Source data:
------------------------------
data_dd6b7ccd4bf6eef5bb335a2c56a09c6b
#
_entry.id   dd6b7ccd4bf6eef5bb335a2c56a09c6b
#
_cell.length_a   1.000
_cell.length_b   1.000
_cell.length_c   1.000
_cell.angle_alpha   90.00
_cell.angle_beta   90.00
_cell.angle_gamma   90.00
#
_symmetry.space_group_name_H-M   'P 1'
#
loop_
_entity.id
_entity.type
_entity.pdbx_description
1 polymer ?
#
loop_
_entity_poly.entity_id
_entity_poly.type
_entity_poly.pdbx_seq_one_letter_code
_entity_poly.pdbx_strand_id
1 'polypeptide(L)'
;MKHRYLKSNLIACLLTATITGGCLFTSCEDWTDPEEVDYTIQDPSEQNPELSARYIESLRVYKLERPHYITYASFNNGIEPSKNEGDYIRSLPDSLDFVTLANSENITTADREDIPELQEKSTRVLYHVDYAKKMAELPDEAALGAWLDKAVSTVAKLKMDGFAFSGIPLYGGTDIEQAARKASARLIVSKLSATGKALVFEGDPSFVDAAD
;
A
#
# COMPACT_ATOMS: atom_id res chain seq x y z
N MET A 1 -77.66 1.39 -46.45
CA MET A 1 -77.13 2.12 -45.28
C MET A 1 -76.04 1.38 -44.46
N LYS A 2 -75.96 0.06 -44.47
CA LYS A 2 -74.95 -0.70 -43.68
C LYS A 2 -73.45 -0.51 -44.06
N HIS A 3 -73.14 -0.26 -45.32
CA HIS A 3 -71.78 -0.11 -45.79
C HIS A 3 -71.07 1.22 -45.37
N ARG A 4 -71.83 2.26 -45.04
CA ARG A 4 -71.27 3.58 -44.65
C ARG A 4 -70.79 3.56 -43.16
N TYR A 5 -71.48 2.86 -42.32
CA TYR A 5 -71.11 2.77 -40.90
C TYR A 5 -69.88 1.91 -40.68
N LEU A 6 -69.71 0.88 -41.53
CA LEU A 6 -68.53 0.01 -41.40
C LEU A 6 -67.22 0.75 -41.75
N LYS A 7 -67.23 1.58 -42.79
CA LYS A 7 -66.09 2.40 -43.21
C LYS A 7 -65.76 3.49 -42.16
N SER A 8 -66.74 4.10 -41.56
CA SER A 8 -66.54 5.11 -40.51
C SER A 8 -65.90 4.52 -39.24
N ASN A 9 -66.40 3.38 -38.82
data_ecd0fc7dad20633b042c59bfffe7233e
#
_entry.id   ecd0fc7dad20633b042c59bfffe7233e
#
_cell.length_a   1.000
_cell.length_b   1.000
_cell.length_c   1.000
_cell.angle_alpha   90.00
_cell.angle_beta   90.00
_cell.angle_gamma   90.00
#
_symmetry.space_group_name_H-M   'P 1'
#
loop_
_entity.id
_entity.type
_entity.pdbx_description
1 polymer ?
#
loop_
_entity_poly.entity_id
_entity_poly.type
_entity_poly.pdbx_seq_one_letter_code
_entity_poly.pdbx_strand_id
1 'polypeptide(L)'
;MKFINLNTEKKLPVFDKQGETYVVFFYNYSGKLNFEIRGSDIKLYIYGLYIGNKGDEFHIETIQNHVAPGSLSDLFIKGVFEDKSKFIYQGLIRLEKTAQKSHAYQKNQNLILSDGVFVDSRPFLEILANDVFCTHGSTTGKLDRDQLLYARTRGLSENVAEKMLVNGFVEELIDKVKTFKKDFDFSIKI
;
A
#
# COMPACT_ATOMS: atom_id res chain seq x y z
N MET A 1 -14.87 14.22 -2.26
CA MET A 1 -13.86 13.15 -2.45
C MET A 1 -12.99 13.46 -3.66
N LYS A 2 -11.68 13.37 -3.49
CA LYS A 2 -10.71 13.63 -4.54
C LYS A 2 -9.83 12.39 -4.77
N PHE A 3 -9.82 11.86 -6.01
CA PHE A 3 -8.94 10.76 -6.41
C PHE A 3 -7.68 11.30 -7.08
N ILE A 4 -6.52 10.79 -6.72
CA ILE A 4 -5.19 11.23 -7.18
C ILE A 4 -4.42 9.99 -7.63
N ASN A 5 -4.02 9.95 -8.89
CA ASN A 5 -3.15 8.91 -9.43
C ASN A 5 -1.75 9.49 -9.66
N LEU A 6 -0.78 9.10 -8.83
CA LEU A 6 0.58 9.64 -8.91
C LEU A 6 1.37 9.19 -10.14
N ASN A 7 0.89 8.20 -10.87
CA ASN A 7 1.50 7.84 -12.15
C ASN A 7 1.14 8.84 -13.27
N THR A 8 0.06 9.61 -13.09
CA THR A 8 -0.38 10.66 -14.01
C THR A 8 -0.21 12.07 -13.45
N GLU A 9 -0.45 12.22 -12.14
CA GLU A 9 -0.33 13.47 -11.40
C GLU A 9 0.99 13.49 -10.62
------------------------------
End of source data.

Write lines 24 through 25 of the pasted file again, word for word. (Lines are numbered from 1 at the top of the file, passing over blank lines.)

_entity_poly.pdbx_strand_id
1 'polypeptide(L)'